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Healing Texts, Healing Practices, Healing Bodies: A Workshop on Medicine and Buddhism

DATE: Friday-Saturday, April 6-7, 2012

PLACE: 370 Dwinelle Hall, UC Berkeley

SPONSORS: Shinnyo-en Foundation and Khyentse Foundation

ORGANIZERS: Center for Japanese Studies and Center for Buddhist Studies




DESCRIPTION

Description

The prevention, alleviation and cure of physical and mental ills have been central concerns of Buddhist traditions across Asia, as well as a major drive in the creation and promotion of healing rituals and therapies. At the same time, monks have played a key role in the spread and circulation of medical knowledge beyond national borders, and Buddhist institutions have provided fertile ground for the development and consolidation of medical treatises and curative techniques.

The workshop Healing Texts, Healing Practices, Healing Bodies aims to be a platform for scholars working in different fields of Buddhist studies to explore the intersections of Buddhism and medical knowledge in comparative perspective. The papers will analyze different therapeutic strategies emerging from textual sources and ritual practices; discuss how discourses on physical and mental illness have been constructed, represented and embodied; and examine how conceptions of pollution and filth have informed notions of disease as well as their treatment.

SCHEDULE

Schedule
Friday, April 6, 2012

2:30: Welcome by CBS and CJS Chair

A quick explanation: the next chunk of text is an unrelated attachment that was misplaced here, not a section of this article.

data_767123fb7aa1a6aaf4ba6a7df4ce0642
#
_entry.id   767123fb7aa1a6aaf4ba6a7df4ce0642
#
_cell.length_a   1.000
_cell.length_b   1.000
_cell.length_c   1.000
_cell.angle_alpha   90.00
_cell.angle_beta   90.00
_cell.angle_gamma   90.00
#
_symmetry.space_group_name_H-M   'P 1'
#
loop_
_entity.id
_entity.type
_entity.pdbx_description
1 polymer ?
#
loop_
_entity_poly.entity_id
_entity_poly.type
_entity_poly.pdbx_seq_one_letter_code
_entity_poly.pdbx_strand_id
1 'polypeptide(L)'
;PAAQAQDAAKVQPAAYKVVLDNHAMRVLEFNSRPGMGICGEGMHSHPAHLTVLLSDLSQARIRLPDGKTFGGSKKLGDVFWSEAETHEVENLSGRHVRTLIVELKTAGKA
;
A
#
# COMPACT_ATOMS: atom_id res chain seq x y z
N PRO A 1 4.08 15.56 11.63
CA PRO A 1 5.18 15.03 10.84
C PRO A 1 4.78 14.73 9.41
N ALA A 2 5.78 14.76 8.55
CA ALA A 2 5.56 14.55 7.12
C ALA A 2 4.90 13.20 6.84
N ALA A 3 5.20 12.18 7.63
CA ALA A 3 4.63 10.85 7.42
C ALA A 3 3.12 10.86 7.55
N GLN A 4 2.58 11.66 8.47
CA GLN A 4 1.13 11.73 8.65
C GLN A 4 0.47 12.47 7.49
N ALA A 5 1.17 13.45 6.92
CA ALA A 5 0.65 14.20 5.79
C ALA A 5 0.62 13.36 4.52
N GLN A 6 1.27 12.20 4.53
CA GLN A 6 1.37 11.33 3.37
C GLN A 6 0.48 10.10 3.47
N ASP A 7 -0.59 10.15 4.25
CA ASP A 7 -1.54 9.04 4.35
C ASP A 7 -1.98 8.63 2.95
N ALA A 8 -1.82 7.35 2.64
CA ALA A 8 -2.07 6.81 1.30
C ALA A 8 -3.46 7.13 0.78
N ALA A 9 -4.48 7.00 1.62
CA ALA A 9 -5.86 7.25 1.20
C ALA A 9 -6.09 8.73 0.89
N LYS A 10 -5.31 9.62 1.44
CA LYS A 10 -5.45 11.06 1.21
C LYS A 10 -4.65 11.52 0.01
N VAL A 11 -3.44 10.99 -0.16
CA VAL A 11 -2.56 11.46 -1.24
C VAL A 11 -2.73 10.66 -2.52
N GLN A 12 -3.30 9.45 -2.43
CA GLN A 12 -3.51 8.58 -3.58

2:45–5:00 — Section 1: Buddhism and Medicine in Dialogue

2:45–3:15: Janet Gyatso (Harvard)
Values and Ways of Knowing: Conflicts (and Confluences) Between Buddhism and Medicine in Tibet

3:15–3:45: Andrew Goble (Oregon)
Faith in Medicine: The Emergence of a New Medicinal Culture in Medieval Japan

3:45–4:15: Laura Allen (Independent Researcher)
Pox-gods, Sacred Buckets, and Big Red Babies: Late Edo Prints for Disease Prevention

4:15–4:45: Discussion chaired by Robert Sharf (Berkeley)

5:00–5:30: Refreshments


Saturday, April 7, 2012

10:00–12:15 — Section 2: Monks, Healers and their Texts

10:00–10:30: Amy Langenberg (Auburn)
Female Herbalists, Midwives, and their Clientele in Early Buddhist India: A View from the Vinaya Tradition

10:30–11:00: C. Pierce Salguero (Penn State)
Buddhist Medicine in Crosscultural Translation: Disease and Healing in the Chinese Tripitaka

11:00–11:30: Paul Copp (Chicago)
Buddhist Healers and their Handbooks: Scribal and Ritual Practice in Manuscript Culture

11:30–12:00: Discussion chaired by Jake Dalton (Berkeley)

12:00–1:30: Lunch Break

1:30–2:30 — Keynote Lecture

Shigehisa Kuriyama (Harvard)
The Buddhism of Western Medicine

2:30–2:45: Coffee Break

2:45–4:15 — Section 3: Illness, Pollution and Madness

2:45–3:15: Edward Drott (Missouri)
The Meanings and Uses of Pollution in Late Heian Legends and Didactic Tales

3:15–3:45: Benedetta Lomi (Berkeley)
Healing Through the Six Syllables: Body and Medicine in the Rokujikyō-hō

3:45–4:15: James Robson (Harvard)
Monks, Monasteries and Madness: The Relationship between Buddhist Monasteries and Mental Institutions in East Asia

4:15–4:45: Discussion, chaired by Regan Murphy (Berkeley)